As a glorious summer of athletics ends, it’s worth considering what makes a champion and how they differ from the majority of people. Countless words have been written about the winning mindset by journalists, authors and yours truly. I had no intention of adding to this today, until I overheard a conversation between two children who had come for extra tuition at a company who hire rooms in my office block.
One of the children was talking about his French homework, saying that it doesn’t really matter if you make a small spelling error like missing an accent off the letter ‘e’ because people will know what you mean when they read it, and it will be 95% correct.
Whilst this sounds plausible and reasonable at first, if you stop and consider the possible impact of this, it’s concerning. Imagine for a moment that someone is happy with doing 95%; in the short term, he (or she) will probably do well and achieve goals. I wonder though, how long before this person gets so used to his results and efforts and forgets that it’s 95%; how long before 95% becomes the norm, i.e. his 100%? And by doing 95% again, it’s 95% of 95%, i.e. 90.25%. So the compound effect of not giving 100% can add up to the person thinking they’re doing their best when they are not.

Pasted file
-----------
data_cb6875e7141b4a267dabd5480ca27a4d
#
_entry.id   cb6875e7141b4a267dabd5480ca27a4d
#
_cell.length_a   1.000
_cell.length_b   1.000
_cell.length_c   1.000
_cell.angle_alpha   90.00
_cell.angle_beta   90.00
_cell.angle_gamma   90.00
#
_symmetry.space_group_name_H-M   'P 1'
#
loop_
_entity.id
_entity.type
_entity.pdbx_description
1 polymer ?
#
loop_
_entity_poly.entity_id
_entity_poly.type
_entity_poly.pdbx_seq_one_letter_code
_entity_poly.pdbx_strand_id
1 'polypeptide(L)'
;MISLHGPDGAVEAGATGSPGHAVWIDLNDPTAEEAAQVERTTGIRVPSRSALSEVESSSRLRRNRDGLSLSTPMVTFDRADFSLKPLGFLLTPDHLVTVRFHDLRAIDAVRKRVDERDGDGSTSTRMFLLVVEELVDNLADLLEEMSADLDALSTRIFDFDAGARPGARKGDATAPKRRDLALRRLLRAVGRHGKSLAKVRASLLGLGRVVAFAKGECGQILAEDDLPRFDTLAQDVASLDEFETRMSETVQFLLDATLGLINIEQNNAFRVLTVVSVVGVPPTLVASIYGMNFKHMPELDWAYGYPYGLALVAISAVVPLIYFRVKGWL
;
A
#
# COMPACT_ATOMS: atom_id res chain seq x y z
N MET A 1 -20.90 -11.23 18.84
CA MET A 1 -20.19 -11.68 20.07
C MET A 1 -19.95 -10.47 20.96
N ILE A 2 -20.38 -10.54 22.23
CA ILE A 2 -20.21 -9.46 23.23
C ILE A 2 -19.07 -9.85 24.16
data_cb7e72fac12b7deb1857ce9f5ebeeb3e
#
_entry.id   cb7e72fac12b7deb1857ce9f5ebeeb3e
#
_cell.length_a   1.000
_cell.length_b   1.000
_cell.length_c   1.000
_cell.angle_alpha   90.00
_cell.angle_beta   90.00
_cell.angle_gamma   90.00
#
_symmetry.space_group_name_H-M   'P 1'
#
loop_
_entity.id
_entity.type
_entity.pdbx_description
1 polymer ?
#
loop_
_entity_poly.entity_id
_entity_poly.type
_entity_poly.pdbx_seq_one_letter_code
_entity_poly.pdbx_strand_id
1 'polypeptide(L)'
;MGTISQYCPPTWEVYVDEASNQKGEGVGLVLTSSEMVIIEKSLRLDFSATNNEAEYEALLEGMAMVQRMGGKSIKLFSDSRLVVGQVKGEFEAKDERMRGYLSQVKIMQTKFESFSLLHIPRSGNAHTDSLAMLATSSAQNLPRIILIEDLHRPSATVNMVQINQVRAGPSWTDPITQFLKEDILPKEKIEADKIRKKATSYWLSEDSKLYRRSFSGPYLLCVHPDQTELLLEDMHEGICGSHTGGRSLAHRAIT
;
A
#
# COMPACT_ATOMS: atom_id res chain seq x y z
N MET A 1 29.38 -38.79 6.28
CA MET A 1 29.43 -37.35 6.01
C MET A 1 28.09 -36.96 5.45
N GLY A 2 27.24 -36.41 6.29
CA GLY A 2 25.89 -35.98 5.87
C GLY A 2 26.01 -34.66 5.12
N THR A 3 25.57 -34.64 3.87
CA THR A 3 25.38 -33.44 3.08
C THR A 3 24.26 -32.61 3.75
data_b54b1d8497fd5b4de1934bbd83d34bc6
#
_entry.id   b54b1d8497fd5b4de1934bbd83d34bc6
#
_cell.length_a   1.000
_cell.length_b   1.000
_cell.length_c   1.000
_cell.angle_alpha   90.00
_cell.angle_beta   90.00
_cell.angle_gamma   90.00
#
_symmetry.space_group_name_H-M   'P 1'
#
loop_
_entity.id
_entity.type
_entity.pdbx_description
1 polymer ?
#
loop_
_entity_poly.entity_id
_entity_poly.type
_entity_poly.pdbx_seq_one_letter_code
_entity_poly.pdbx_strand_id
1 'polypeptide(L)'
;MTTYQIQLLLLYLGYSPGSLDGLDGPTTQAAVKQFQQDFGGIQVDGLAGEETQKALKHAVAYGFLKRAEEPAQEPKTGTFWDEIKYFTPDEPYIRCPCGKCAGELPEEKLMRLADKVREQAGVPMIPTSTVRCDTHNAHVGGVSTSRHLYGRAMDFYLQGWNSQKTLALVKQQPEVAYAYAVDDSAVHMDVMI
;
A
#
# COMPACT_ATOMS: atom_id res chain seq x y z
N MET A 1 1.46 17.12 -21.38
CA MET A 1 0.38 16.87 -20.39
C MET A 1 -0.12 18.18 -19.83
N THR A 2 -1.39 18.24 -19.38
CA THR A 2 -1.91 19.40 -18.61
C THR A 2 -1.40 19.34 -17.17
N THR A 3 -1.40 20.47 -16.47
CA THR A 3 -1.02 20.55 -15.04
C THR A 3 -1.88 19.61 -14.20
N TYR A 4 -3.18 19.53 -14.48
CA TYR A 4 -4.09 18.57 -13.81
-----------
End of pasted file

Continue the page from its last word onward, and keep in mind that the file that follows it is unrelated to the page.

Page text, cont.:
Contrast this to the Olympians and Paralympians we have seen this Summer. It’s unlikely that they settled for anything less than 100% in their training, and if by some chance they occasionally did, their coaches certainly didn’t!
Whilst I fully accept that in some situations excellence (e.g. 95%) will suffice rather than striving for perfection (if that exists), I think it is essential to do so consciously rather than having this as your default position.
Are you a 95%er or a 100%er? If you’re the former, ask yourself how much further you would be in, for example, one, three or five years if you were a 100%er, and decide whether you want to change your attitude.